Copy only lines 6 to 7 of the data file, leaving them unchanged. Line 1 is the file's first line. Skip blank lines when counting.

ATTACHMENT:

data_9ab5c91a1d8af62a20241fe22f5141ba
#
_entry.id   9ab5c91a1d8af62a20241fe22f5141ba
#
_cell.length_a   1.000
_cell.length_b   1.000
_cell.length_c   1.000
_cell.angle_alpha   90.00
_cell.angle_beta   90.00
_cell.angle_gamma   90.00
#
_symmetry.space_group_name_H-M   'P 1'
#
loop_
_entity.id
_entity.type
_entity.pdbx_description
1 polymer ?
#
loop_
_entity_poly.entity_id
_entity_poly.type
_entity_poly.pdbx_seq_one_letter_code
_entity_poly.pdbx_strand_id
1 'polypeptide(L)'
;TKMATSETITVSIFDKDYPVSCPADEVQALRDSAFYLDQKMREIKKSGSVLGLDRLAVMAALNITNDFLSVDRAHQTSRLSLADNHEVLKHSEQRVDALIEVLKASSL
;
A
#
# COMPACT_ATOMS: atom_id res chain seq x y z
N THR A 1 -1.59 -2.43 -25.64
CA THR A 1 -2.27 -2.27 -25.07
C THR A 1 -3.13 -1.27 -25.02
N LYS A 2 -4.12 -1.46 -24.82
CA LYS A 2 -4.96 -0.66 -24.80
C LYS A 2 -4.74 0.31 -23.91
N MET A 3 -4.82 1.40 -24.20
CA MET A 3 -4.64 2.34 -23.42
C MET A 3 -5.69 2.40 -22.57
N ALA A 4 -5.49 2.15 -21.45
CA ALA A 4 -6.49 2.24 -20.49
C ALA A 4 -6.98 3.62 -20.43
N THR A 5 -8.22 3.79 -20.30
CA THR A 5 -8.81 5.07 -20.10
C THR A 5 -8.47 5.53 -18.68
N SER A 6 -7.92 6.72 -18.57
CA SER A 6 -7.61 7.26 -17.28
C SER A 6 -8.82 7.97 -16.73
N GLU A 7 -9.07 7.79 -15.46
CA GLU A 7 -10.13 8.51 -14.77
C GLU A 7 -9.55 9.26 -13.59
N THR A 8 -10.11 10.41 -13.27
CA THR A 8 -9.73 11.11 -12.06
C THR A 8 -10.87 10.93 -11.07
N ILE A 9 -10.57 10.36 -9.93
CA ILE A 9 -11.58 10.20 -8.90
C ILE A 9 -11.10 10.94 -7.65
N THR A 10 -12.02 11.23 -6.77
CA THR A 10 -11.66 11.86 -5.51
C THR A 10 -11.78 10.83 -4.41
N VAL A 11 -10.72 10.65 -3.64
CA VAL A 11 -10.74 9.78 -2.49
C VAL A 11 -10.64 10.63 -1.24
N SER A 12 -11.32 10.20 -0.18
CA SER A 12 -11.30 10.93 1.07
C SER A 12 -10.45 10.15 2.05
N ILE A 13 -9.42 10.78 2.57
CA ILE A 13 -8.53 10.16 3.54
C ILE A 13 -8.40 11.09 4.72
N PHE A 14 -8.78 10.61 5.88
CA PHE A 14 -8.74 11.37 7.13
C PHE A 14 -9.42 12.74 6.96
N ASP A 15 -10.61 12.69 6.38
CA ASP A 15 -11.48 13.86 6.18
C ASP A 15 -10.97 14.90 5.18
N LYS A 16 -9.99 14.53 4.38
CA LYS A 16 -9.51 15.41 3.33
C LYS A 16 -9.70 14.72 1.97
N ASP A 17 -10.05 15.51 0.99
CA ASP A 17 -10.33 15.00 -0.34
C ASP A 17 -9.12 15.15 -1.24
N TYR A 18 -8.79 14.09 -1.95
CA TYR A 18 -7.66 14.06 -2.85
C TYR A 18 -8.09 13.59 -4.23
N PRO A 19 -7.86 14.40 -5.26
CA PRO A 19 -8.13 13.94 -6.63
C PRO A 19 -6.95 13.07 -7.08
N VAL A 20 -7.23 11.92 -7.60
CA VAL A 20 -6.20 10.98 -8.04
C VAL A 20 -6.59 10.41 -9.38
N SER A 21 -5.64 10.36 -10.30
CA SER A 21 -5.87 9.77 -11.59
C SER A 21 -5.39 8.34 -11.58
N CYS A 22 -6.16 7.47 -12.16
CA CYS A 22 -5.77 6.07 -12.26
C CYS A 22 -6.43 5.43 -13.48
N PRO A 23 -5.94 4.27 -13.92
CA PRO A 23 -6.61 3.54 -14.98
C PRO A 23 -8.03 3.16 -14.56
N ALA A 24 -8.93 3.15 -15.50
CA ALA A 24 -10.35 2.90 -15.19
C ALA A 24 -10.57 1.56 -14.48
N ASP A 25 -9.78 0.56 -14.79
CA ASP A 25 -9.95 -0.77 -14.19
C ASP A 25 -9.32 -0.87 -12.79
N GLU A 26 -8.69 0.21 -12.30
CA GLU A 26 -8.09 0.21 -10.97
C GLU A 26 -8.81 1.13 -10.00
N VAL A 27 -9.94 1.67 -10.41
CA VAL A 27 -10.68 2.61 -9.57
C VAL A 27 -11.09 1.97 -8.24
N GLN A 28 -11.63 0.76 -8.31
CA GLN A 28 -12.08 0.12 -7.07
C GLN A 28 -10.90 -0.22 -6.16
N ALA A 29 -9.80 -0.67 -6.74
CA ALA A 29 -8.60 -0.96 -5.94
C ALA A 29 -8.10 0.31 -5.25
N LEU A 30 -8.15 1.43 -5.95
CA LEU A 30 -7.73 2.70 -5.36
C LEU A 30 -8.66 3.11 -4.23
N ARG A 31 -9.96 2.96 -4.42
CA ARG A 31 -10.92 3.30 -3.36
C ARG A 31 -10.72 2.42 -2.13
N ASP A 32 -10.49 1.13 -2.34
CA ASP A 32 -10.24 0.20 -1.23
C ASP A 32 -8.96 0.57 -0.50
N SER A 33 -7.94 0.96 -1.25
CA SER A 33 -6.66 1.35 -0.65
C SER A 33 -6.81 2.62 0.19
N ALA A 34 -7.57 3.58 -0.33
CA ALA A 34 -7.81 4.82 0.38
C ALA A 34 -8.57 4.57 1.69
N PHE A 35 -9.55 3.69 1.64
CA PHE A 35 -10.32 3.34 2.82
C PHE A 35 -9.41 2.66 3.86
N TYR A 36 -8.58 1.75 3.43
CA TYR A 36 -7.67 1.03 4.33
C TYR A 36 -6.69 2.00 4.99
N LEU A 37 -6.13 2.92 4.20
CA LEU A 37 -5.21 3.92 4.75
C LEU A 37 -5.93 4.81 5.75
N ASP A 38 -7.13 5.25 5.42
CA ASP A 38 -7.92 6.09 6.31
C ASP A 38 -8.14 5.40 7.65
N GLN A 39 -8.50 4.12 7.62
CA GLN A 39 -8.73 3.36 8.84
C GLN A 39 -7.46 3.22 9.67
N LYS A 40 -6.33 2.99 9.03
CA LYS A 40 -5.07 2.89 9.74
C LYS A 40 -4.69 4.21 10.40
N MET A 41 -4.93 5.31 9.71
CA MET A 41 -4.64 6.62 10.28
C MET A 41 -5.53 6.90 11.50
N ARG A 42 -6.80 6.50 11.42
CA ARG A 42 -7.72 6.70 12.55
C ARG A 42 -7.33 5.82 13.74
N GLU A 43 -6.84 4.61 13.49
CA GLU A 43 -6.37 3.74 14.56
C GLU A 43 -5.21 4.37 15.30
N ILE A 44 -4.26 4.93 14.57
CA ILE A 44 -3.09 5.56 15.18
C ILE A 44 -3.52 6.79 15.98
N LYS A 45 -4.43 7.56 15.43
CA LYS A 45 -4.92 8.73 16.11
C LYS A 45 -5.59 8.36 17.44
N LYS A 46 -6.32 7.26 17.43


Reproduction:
_cell.length_b   1.000
_cell.length_c   1.000